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    (Original post by LegendX)
    See attachment
    ahhh I was getting stuck at differentiating xlna, but lna is just a constant which is why x -> 1 or rather, x disappears

    thanks very much
    (is that biology? lol)
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    (Original post by PythianLegume)
    Integration finds the total area, and area below the x-axis is considered 'negative area' therefore, if a graph has sections above and below the x-axis, you have to split it into integrals and take the modulus of the negative integral.
    Thank you

    I see how that would work for something like a sine graph (where it's easier to split the parts of the curve) but what about a graph where limits for both areas (above and below) are the same? How would we split it then?
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    (Original post by Fiyinad)
    Yh i get dat bit buh wah if cot3x came up in the exam? would it be 1/3ln[sin(3x)]?
    Yeh.
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    (Original post by MedMed12)
    its all about the MBE, OBEs at the moment
    Surely in a maths exam it's all about the ODE's?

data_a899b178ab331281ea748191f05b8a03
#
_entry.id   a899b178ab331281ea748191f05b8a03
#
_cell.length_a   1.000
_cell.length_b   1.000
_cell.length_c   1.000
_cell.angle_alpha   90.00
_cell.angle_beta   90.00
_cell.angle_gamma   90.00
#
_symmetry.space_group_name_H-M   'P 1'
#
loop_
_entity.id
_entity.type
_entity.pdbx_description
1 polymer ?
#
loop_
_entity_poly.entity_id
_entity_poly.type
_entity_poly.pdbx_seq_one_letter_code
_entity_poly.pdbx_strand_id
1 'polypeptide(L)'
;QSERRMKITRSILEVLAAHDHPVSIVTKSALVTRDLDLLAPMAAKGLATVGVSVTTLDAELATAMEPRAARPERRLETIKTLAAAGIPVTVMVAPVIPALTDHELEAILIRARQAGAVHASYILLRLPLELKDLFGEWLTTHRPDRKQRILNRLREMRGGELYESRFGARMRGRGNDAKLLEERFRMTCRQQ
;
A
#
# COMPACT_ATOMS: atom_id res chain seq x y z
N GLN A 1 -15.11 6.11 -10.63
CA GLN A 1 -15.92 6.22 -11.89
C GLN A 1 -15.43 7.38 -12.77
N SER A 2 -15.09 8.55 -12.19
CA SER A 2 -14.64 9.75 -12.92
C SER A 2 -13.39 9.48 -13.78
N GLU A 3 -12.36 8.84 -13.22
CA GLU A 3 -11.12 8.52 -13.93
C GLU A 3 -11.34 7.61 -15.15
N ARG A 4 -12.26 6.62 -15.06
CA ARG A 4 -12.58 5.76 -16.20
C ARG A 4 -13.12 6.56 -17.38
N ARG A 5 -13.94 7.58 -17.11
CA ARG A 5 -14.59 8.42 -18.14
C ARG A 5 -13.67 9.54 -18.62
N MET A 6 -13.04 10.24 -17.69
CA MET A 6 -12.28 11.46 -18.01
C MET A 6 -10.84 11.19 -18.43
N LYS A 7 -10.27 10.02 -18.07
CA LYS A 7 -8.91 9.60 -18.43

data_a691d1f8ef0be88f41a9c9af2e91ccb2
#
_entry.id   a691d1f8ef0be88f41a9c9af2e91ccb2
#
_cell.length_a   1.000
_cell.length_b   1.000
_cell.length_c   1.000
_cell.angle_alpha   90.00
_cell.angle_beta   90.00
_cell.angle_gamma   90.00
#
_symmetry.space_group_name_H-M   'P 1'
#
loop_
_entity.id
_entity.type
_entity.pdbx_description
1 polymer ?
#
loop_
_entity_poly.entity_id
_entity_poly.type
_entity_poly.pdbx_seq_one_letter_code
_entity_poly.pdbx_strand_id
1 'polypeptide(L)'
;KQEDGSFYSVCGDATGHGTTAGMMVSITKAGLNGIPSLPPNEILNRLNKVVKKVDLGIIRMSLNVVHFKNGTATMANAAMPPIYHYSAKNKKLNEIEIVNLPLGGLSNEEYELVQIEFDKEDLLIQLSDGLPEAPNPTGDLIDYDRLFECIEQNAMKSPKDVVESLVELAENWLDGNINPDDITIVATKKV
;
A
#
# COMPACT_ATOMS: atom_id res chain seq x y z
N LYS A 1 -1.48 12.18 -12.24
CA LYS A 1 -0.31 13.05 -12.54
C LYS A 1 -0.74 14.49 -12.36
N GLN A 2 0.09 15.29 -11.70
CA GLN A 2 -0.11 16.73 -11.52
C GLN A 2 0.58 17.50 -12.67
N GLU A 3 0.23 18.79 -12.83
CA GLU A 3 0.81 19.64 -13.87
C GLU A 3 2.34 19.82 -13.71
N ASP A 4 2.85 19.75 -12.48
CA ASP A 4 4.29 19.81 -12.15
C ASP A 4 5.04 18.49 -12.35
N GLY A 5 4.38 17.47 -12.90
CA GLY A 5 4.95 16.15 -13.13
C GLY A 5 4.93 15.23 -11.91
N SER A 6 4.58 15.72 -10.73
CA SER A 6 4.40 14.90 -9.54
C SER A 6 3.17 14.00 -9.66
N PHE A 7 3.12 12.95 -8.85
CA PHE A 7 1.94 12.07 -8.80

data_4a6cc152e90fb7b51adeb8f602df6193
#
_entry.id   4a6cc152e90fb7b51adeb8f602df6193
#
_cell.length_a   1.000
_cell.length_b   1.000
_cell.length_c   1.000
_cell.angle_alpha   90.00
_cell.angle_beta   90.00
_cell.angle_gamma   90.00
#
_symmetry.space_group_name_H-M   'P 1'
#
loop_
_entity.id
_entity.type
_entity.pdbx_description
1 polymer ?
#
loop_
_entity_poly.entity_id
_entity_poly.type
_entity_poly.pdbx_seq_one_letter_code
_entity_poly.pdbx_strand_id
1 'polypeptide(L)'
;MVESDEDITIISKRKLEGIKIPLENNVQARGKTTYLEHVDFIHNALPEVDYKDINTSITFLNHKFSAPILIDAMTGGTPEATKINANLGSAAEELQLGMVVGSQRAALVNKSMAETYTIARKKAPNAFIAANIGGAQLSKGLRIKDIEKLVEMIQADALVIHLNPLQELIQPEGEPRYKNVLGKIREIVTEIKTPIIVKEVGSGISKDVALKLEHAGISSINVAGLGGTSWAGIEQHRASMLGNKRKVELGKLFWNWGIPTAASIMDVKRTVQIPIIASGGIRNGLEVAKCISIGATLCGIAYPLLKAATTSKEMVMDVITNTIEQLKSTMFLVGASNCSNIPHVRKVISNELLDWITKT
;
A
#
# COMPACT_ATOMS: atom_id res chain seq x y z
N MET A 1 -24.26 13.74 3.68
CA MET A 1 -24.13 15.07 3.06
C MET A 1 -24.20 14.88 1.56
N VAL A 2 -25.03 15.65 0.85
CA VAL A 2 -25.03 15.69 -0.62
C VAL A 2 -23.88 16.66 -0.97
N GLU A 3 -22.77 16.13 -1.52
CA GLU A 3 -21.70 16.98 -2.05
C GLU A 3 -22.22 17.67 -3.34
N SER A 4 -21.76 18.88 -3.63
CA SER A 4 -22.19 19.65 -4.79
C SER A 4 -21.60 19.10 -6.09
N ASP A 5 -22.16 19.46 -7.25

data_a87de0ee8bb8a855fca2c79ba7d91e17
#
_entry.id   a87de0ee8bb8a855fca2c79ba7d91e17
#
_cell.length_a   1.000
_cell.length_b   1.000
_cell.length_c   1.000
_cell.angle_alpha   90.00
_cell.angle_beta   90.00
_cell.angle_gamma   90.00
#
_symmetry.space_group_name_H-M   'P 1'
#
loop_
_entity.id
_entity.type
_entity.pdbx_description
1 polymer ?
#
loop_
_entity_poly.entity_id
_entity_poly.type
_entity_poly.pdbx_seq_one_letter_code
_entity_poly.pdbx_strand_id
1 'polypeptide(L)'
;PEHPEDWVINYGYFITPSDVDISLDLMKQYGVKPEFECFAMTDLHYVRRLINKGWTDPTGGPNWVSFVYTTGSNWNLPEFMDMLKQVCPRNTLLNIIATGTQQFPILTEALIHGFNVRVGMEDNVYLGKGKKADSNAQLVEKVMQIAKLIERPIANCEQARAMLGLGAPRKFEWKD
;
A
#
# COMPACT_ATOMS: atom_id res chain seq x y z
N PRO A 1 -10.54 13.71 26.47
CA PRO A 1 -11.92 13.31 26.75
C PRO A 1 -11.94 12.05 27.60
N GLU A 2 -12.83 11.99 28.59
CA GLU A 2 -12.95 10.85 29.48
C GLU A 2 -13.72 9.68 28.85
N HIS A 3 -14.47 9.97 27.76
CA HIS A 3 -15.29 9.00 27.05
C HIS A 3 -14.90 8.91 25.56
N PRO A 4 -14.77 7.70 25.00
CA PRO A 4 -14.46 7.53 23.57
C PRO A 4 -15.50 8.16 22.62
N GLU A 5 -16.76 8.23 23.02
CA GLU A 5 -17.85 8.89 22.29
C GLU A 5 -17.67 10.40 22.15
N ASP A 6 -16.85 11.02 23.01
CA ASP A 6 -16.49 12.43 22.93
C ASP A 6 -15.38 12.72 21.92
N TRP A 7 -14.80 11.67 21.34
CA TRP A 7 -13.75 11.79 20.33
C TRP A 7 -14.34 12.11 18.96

How's everyone feeling for this tomorrow?
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    (Original post by Supes180)
    If you swap limits by substitution and you end up with limits that have a different size order, do you still go from high to low/top to bottom? For example \int^5_3 \ dx turns into \int^2_4 \ du Is that right? Or should it be \int^4_2 \ du
    Keep them the first way.
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    (Original post by Frankster)
    y = a^x

    dy/dx = a^x lna

    y = a^x

    ln y = xlna

    1/y . dy/dx = ln a

    dy/dx = y ln a

    (From y = a^x )

    Therefore: dy/dx = a^x ln a
    can someone explain to me why the x goes in the bolded line?
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    (Original post by Mallika)
    Thank you

    I see how that would work for something like a sine graph (where it's easier to split the parts of the curve) but what about a graph where limits for both areas (above and below) are the same? How would we split it then?
    Well, if the graph is symmetrical above and below the x-axis, you double the answer - all you have found is the area above the x-axis (assuming you didn't get an answer of zero).
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    (Original post by Kreayshawn)
    can someone explain to me why the x goes in the bolded line?
    It's been differentiated.
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    (Original post by arcturus7)
    Surely in a maths exam it's all about the ODE's?

    How's everyone feeling for this tomorrow?
    haha good one!!
    Good I like c4 just so tired
    wbu?
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    n an experiment a scientist considered the loss of mass of a collection of picked leaves. The
    mass M grams of a single leaf was measured at times t days after the leaf was picked.